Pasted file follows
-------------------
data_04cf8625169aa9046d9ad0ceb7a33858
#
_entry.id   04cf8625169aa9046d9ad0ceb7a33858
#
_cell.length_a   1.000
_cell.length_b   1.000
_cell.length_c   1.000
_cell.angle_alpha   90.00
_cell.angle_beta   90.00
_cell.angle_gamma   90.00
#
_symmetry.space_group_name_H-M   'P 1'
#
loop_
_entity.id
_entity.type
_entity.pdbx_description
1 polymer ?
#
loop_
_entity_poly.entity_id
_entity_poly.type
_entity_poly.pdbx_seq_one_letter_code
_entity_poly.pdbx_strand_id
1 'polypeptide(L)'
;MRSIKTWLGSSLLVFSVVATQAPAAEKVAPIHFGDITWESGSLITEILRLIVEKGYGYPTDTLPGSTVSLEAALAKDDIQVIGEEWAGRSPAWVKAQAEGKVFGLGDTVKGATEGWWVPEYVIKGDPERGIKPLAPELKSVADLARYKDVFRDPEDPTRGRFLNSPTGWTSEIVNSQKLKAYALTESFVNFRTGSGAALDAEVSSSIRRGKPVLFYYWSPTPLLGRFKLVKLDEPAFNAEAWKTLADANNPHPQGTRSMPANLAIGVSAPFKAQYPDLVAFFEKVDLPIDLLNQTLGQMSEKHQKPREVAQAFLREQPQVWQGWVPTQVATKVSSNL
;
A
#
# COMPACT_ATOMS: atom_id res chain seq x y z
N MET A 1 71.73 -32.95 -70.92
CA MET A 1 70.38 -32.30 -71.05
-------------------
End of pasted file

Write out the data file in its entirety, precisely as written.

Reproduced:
data_04cf8625169aa9046d9ad0ceb7a33858
#
_entry.id   04cf8625169aa9046d9ad0ceb7a33858
#
_cell.length_a   1.000
_cell.length_b   1.000
_cell.length_c   1.000
_cell.angle_alpha   90.00
_cell.angle_beta   90.00
_cell.angle_gamma   90.00
#
_symmetry.space_group_name_H-M   'P 1'
#
loop_
_entity.id
_entity.type
_entity.pdbx_description
1 polymer ?
#
loop_
_entity_poly.entity_id
_entity_poly.type
_entity_poly.pdbx_seq_one_letter_code
_entity_poly.pdbx_strand_id
1 'polypeptide(L)'
;MRSIKTWLGSSLLVFSVVATQAPAAEKVAPIHFGDITWESGSLITEILRLIVEKGYGYPTDTLPGSTVSLEAALAKDDIQVIGEEWAGRSPAWVKAQAEGKVFGLGDTVKGATEGWWVPEYVIKGDPERGIKPLAPELKSVADLARYKDVFRDPEDPTRGRFLNSPTGWTSEIVNSQKLKAYALTESFVNFRTGSGAALDAEVSSSIRRGKPVLFYYWSPTPLLGRFKLVKLDEPAFNAEAWKTLADANNPHPQGTRSMPANLAIGVSAPFKAQYPDLVAFFEKVDLPIDLLNQTLGQMSEKHQKPREVAQAFLREQPQVWQGWVPTQVATKVSSNL
;
A
#
# COMPACT_ATOMS: atom_id res chain seq x y z
N MET A 1 71.73 -32.95 -70.92
CA MET A 1 70.38 -32.30 -71.05